Agents battle with housing demand
FORCED to live in a women’s shelter with her two young children for three months, Krystal Newton knows all too well about the rental housing squeeze in Rockhampton.
“I had to lower my work hours to find time to actually find a home which then lessened my income, and so the real estates didn’t want to take me on because they thought I wouldn’t be able to make the rental payments,” Ms Newton said.
The latest Real Estate Institute of Queensland statistics reflect why people like Ms Netwton are struggling to find rental accommodation.
Its residential rental survey reveals the vacancy rate in the Rockhampton region is at a low 1.8%.
“So it was definitely a real struggle just to find somewhere for myself and my two children to live,” Ms Newton said.
“I’m just lucky that Pat O’Driscoll (Real Estate) finally gave me a trial after so long without a home, and the kids and I are a lot more settled now that we finally have a place of our own.”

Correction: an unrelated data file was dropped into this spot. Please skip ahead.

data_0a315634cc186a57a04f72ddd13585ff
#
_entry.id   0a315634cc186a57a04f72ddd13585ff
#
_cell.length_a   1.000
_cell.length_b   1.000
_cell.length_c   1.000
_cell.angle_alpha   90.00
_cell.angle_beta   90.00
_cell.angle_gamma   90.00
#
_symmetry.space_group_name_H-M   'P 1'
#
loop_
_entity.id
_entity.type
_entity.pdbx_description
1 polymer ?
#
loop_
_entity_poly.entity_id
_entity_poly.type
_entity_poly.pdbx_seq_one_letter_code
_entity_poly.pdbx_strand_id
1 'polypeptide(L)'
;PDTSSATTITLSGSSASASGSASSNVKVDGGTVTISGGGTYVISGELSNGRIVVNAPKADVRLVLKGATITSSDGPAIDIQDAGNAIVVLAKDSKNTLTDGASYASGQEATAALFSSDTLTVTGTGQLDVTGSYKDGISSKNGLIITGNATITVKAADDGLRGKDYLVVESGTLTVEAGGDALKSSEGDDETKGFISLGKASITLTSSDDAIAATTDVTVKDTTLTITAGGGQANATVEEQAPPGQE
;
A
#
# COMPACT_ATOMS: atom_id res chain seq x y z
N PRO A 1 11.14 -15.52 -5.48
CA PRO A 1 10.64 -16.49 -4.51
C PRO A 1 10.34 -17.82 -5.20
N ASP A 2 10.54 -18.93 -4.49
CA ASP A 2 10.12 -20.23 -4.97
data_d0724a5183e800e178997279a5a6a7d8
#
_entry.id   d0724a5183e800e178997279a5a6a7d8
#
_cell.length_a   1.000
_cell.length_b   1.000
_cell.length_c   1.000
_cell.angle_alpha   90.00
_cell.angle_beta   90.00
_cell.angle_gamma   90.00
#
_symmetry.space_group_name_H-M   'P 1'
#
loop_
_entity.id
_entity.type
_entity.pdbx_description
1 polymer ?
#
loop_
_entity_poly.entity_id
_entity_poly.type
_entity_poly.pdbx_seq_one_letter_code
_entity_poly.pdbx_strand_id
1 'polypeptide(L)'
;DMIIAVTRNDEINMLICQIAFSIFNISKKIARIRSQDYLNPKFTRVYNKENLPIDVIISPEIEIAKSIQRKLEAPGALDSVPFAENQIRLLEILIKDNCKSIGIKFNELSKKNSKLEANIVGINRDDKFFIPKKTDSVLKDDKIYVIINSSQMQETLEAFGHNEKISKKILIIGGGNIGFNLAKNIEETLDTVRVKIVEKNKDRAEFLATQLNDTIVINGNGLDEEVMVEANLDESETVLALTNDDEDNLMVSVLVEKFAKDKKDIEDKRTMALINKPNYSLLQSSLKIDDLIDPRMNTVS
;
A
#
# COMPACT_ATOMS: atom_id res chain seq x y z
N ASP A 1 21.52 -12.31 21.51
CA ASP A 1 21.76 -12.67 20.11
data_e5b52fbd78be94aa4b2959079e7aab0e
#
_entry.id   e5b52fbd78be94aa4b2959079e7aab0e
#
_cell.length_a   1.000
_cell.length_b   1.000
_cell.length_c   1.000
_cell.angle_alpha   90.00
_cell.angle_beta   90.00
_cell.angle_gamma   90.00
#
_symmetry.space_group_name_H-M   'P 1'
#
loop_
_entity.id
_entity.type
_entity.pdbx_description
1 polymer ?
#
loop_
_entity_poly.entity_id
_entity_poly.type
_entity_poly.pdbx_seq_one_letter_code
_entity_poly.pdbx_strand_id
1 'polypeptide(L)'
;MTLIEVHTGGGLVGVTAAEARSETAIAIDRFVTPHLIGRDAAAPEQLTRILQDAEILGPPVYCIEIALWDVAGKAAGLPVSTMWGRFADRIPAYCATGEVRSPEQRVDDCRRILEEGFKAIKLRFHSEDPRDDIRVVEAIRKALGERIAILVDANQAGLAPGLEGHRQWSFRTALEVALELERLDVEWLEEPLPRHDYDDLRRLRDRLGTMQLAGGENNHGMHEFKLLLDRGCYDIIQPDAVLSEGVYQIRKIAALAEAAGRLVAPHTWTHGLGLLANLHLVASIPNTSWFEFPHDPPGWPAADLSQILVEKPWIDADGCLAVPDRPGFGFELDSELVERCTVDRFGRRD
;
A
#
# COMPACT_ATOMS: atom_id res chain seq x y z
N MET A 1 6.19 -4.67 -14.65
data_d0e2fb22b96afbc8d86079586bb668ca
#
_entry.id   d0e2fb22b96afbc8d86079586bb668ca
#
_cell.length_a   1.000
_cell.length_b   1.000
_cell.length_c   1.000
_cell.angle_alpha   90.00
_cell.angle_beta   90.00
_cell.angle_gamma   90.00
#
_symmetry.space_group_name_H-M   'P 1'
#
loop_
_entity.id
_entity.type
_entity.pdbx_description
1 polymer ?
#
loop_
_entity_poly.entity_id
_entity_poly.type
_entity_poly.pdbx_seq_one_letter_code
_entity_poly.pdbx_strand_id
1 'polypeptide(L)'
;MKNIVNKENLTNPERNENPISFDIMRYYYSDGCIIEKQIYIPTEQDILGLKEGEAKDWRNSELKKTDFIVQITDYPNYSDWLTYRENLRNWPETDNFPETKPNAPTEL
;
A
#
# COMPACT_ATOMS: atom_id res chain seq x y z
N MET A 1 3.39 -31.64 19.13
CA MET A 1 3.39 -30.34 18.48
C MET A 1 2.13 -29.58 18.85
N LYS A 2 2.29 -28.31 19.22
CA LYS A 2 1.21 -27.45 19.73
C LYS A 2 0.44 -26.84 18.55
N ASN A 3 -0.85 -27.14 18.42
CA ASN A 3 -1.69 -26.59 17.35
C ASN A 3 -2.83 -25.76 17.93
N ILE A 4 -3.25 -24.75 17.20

Pat O’Driscoll Real Estate property management department manager, Rebecca Trott, said there were about 25 people on their waiting list for a rental property.
“As of last week we are at 1.75% with 10 houses and three units making that up, but there are many more people inquiring about properties that haven’t been suited to a rental property yet,” she said.
Rebecca said the highest rentals in Rockhampton at the moment were fetching about $600 per week with the average $300 to $400 per week.
Captain Meaghan Gallagher of the Salvation Army said he welcomed inquiries.
“There’s also been the rising living standards, so it’s not just the floods that have been a problem this year,” he said.
“We’ve got people who have been displaced, and if there are people out there who need help I would encourage them to call us.”